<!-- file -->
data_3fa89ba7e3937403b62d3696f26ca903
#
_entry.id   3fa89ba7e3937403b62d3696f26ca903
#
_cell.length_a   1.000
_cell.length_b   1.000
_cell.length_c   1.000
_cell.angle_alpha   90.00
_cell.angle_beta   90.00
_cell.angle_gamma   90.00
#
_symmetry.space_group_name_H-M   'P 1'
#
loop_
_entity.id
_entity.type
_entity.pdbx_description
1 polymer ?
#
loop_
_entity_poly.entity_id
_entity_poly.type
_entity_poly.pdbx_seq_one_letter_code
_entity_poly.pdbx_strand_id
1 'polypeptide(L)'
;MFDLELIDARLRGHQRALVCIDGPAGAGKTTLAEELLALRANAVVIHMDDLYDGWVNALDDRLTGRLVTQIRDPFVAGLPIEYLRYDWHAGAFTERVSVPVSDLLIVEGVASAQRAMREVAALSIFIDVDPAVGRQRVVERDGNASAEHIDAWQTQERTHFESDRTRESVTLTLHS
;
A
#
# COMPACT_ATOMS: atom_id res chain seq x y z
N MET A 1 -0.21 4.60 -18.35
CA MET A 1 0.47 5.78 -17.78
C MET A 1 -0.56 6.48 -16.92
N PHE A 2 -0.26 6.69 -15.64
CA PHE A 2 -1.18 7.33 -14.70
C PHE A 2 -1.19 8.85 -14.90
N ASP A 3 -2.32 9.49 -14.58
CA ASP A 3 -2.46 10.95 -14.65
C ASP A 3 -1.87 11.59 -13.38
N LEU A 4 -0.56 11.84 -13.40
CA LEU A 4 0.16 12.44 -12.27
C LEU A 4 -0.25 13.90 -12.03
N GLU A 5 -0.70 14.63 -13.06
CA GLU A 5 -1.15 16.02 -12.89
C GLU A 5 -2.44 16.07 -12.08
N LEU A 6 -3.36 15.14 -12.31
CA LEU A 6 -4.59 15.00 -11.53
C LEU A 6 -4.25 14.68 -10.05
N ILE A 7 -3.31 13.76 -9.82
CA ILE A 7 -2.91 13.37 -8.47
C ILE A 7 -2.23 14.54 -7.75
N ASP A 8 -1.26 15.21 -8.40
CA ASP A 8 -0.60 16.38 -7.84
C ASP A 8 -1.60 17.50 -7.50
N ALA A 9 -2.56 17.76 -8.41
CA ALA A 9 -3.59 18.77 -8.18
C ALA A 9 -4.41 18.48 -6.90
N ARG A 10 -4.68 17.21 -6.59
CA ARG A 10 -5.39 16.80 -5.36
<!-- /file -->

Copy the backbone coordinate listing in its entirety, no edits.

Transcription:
data_3fa89ba7e3937403b62d3696f26ca903
#
_entry.id   3fa89ba7e3937403b62d3696f26ca903
#
_cell.length_a   1.000
_cell.length_b   1.000
_cell.length_c   1.000
_cell.angle_alpha   90.00
_cell.angle_beta   90.00
_cell.angle_gamma   90.00
#
_symmetry.space_group_name_H-M   'P 1'
#
loop_
_entity.id
_entity.type
_entity.pdbx_description
1 polymer ?
#
loop_
_entity_poly.entity_id
_entity_poly.type
_entity_poly.pdbx_seq_one_letter_code
_entity_poly.pdbx_strand_id
1 'polypeptide(L)'
;MFDLELIDARLRGHQRALVCIDGPAGAGKTTLAEELLALRANAVVIHMDDLYDGWVNALDDRLTGRLVTQIRDPFVAGLPIEYLRYDWHAGAFTERVSVPVSDLLIVEGVASAQRAMREVAALSIFIDVDPAVGRQRVVERDGNASAEHIDAWQTQERTHFESDRTRESVTLTLHS
;
A
#
# COMPACT_ATOMS: atom_id res chain seq x y z
N MET A 1 -0.21 4.60 -18.35
CA MET A 1 0.47 5.78 -17.78
C MET A 1 -0.56 6.48 -16.92
N PHE A 2 -0.26 6.69 -15.64
CA PHE A 2 -1.18 7.33 -14.70
C PHE A 2 -1.19 8.85 -14.90
N ASP A 3 -2.32 9.49 -14.58
CA ASP A 3 -2.46 10.95 -14.65
C ASP A 3 -1.87 11.59 -13.38
N LEU A 4 -0.56 11.84 -13.40
CA LEU A 4 0.16 12.44 -12.27
C LEU A 4 -0.25 13.90 -12.03
N GLU A 5 -0.70 14.63 -13.06
CA GLU A 5 -1.15 16.02 -12.89
C GLU A 5 -2.44 16.07 -12.08
N LEU A 6 -3.36 15.14 -12.31
CA LEU A 6 -4.59 15.00 -11.53
C LEU A 6 -4.25 14.68 -10.05
N ILE A 7 -3.31 13.76 -9.82
CA ILE A 7 -2.91 13.37 -8.47
C ILE A 7 -2.23 14.54 -7.75
N ASP A 8 -1.26 15.21 -8.40
CA ASP A 8 -0.60 16.38 -7.84
C ASP A 8 -1.60 17.50 -7.50
N ALA A 9 -2.56 17.76 -8.41
CA ALA A 9 -3.59 18.77 -8.18
C ALA A 9 -4.41 18.48 -6.90
N ARG A 10 -4.68 17.21 -6.59
CA ARG A 10 -5.39 16.80 -5.36